Automation starts by doing something once, very very carefully: T-SQL Tuesday #110


January 8, 2019 by Kenneth Fisher

T-SQL TuesdayAfter a while the intros for my T-SQL Tuesday posts get a little boring. So without any further ado, it’s that time, Garry Bargsley (b/t) is our host and the subject is

Automate all the things

Now Garry asked us to tell about something we automated or our favorite technology for automation. He gave us a list of some great technologies (T-SQL got an honorable mention? Really Garry? Really? Honorable mention??) I frequently end up going a bit meta on T-SQL Tuesday and this month is nothing different. What I want to start by pointing out is that the language you use to write the code is not automation. Automation is the technology you use to run the code. A job program (SQL Agent maybe?), events or triggers are the most common way to handle this. Honestly depending on the tool you’re using (Policy Based Management for example) you may never write any code of your own. And having said that I’m going to completely ignore the automation part and talk about the program you are automating.

There is a very simple, basic process that you should be using when you write automation code.

Step 1: Write the code to perform the task once.
Step 2: Test and make sure that code is bulletproof.
Step 3: Test and make sure that code is even more bulletproof.
Step 4: … well you get the idea.

Notice anything here? Working with automation is a lot like working with dynamic SQL. You aren’t going to be sitting there watching it and you have very limited control over the inputs. Once you have a piece of code that works on your limited set of examples you need to make sure it works on every possible input. If you are working with database names you have to account for spaces in the names, symbols, hidden characters, even emojis.

I want to point out that Step 1 is likely to be doing multiple things. Just as a for example, let’s say you want to create a piece of code that checks the page verify setting on all of the databases on an instance. You want to make sure it’s CHECKSUM and if it’s not change it. Yes, you may be doing multiple ALTER DATABASE commands but it’s still a single task.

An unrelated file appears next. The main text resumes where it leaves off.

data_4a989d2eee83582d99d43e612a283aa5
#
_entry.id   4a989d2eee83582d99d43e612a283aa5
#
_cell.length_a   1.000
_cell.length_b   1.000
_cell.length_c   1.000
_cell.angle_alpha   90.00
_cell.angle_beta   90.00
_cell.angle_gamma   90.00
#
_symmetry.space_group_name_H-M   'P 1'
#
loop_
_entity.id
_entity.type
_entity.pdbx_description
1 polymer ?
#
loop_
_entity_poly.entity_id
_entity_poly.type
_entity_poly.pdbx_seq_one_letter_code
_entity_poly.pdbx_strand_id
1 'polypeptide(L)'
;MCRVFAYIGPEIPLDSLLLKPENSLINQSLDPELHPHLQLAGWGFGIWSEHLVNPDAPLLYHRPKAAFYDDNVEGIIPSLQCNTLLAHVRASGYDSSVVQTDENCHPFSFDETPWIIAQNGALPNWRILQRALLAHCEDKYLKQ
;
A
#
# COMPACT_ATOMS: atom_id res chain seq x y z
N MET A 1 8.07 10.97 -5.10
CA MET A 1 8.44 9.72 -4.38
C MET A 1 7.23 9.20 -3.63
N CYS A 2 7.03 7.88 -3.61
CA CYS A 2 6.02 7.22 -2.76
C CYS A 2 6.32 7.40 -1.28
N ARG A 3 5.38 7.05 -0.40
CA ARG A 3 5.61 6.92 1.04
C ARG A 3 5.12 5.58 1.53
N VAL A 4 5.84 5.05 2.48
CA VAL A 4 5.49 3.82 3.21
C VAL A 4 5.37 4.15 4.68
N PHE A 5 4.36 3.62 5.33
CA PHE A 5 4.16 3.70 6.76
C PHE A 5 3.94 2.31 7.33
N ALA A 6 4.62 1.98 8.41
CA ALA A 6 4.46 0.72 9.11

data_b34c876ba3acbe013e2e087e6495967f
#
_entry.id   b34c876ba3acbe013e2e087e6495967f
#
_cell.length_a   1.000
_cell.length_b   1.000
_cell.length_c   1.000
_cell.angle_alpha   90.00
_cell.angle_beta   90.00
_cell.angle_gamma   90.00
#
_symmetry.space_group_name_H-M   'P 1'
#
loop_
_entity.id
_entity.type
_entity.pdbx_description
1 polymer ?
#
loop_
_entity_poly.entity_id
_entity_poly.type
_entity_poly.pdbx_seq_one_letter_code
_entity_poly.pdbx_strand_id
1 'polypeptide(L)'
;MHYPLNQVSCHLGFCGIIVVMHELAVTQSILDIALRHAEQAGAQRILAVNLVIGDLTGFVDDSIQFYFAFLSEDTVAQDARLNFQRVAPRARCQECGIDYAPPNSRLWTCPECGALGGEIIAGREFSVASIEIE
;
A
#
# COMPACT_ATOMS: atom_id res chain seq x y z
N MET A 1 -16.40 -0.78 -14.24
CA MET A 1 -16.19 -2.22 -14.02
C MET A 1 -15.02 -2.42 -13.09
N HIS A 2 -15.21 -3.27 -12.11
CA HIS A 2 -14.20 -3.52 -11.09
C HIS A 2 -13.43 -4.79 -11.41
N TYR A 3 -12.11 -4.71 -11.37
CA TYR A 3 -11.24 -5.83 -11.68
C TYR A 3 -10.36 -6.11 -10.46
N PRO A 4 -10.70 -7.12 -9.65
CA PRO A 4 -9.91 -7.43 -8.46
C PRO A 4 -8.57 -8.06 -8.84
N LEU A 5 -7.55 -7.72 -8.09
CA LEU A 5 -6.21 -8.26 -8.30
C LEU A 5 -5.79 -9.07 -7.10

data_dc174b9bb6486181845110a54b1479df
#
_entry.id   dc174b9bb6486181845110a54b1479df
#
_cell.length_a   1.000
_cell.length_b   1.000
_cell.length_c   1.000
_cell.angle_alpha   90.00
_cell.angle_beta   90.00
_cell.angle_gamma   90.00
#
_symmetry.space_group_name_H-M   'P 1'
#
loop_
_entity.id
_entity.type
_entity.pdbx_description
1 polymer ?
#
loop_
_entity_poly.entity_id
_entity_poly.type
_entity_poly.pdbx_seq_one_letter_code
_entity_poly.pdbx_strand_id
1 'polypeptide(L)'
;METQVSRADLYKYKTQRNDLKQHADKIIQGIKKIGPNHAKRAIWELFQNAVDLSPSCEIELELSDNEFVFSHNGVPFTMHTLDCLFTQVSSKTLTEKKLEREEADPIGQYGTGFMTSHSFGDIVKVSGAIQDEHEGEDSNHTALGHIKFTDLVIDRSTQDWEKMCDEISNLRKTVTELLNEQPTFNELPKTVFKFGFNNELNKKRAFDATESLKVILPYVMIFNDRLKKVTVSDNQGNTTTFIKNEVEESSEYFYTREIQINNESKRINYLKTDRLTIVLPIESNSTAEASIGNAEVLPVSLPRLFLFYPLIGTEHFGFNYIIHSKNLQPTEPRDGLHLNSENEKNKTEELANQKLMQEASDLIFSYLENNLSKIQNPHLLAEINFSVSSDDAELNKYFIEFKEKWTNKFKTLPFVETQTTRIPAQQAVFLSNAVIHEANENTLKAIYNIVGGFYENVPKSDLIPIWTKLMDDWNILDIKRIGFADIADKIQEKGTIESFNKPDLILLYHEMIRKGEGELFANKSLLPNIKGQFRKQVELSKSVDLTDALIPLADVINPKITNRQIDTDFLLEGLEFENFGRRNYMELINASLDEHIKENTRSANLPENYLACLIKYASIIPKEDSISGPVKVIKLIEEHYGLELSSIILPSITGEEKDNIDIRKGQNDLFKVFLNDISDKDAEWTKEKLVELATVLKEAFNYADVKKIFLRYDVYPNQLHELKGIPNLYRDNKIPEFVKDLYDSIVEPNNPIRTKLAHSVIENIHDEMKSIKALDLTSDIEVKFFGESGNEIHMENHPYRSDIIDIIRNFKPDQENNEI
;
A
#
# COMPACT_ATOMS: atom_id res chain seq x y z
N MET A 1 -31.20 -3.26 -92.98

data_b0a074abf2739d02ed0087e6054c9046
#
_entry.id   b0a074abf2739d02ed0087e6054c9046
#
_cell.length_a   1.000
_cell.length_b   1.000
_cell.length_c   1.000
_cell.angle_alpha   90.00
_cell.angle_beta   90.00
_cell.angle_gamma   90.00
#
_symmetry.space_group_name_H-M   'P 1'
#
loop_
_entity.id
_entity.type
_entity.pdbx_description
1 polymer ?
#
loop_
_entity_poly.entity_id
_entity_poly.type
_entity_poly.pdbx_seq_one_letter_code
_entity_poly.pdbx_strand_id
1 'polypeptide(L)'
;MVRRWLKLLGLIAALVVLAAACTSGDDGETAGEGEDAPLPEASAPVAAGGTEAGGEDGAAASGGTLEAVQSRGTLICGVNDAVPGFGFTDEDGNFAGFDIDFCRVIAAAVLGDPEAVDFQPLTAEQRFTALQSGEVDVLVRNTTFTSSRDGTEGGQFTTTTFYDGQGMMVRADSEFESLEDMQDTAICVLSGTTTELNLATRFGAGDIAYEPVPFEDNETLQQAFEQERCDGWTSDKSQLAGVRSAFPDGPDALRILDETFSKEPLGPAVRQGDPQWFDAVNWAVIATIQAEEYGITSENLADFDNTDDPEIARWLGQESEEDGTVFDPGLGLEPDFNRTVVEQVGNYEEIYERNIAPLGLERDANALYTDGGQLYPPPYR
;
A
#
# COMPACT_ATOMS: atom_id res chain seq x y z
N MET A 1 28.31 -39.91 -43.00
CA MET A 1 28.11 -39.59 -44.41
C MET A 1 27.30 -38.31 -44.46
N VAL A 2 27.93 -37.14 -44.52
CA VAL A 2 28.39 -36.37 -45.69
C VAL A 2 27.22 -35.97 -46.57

Make sure all of the databases on the instance have CHECKSUM as their page verify setting.

Now finally we add the automation part. In this case, it might be a scheduled job that runs once a week.

Step n-1: Add in the automation piece.
Step n: Test the automation.

And yes, test your automation piece. It’s frequently pretty simple, but you’re going to be annoyed if in a month you go back and check and the job never ran, the trigger never fired (or never fired correctly), etc.

5 thoughts on “Automation starts by doing something once, very very carefully: T-SQL Tuesday #110

  1. Chad Estes says:

    Great post.
    Testing your automation is one thing. but things also happen to systems because I doubt any of us work/program/automate in a vacuum. That’s why I prescribe to the email be all the time methodology. If the automation succeeds I get an email, if it fails I get an email. Frequently these success emails are funneled into a folder via a rule in outlook, but I can tell at a glance each morning judging my the number of unread items in the folder if everything is looking good. If the number is less than expected, I can investigate to see what didn’t fire off as anticipated. If the number is what I was expecting, I can mark all the items as read or delete them from the folder with a couple of clicks pretty easily. Just some food for thought.

    • Personally I’m a fan of collecting all of the information together in a single place then sending out an email that either says “all is well” or “here is the list of jobs that failed”. But yes, error/success reporting is also an important part of automation.

  2. Thanks for the post. In the automation I have done, I would create a logging process. So failures were logged to a central repository and then also send alerts of failures via email. I would then also do a roll-up of failures in a weekly “report” to see how things were working. Personally, for me I just want to know when my automated processes are failing. Event storms drive me crazy. I also I think its important to define the scope of what needs to be automated otherwise you end up going down various rabbit holes.

    • Absolutely! And yes, this is exactly what I would recommend. But when you “fix” your automation procedures I would assume you just make them more bullet proof right? Make sure they can handle the current situation + any new situations that error brought to mind.

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